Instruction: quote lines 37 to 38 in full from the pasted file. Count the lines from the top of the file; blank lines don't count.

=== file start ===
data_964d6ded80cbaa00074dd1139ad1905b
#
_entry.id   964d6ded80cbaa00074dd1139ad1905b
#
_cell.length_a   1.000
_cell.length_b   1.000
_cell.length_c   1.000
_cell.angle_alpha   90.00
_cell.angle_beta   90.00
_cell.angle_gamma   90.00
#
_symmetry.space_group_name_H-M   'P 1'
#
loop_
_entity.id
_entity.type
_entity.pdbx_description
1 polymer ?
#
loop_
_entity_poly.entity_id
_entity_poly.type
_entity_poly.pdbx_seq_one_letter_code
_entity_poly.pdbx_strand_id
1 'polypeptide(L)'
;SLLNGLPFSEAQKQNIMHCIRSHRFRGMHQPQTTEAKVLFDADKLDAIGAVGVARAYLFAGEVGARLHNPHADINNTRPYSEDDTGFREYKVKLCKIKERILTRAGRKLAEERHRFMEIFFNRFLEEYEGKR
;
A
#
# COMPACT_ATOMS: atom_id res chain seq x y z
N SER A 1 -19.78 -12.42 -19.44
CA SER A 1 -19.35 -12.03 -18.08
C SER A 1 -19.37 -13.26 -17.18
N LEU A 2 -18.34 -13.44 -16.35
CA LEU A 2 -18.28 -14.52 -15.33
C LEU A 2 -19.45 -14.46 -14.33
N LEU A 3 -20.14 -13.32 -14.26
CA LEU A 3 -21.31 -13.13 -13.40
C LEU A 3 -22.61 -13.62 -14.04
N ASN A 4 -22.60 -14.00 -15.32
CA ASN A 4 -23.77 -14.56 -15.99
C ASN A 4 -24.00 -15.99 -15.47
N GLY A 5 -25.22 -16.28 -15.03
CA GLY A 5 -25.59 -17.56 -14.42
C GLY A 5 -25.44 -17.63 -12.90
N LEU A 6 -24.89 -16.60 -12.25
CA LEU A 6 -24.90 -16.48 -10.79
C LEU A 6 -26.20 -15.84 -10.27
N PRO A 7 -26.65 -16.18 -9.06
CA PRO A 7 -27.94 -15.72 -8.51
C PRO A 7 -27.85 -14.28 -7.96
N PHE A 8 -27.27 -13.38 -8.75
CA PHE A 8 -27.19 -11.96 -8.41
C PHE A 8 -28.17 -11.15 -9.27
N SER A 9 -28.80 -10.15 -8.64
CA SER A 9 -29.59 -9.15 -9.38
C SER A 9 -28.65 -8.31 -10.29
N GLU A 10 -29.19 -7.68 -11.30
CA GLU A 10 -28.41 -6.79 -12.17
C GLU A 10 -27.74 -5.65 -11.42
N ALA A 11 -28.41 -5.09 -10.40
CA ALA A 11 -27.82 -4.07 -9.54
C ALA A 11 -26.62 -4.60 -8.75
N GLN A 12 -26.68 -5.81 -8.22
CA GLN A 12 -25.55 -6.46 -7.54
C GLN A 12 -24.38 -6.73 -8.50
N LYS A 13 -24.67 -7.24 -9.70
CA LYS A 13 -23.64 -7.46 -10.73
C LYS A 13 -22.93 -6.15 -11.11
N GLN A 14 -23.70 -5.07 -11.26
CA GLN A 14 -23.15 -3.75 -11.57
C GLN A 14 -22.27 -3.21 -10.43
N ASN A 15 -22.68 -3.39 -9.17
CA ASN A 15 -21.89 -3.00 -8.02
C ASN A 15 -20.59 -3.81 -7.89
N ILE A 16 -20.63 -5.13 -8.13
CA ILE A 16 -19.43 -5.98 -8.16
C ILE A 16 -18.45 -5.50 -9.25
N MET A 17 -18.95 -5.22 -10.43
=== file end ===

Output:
N LEU A 3 -20.14 -13.32 -14.26
CA LEU A 3 -21.31 -13.13 -13.40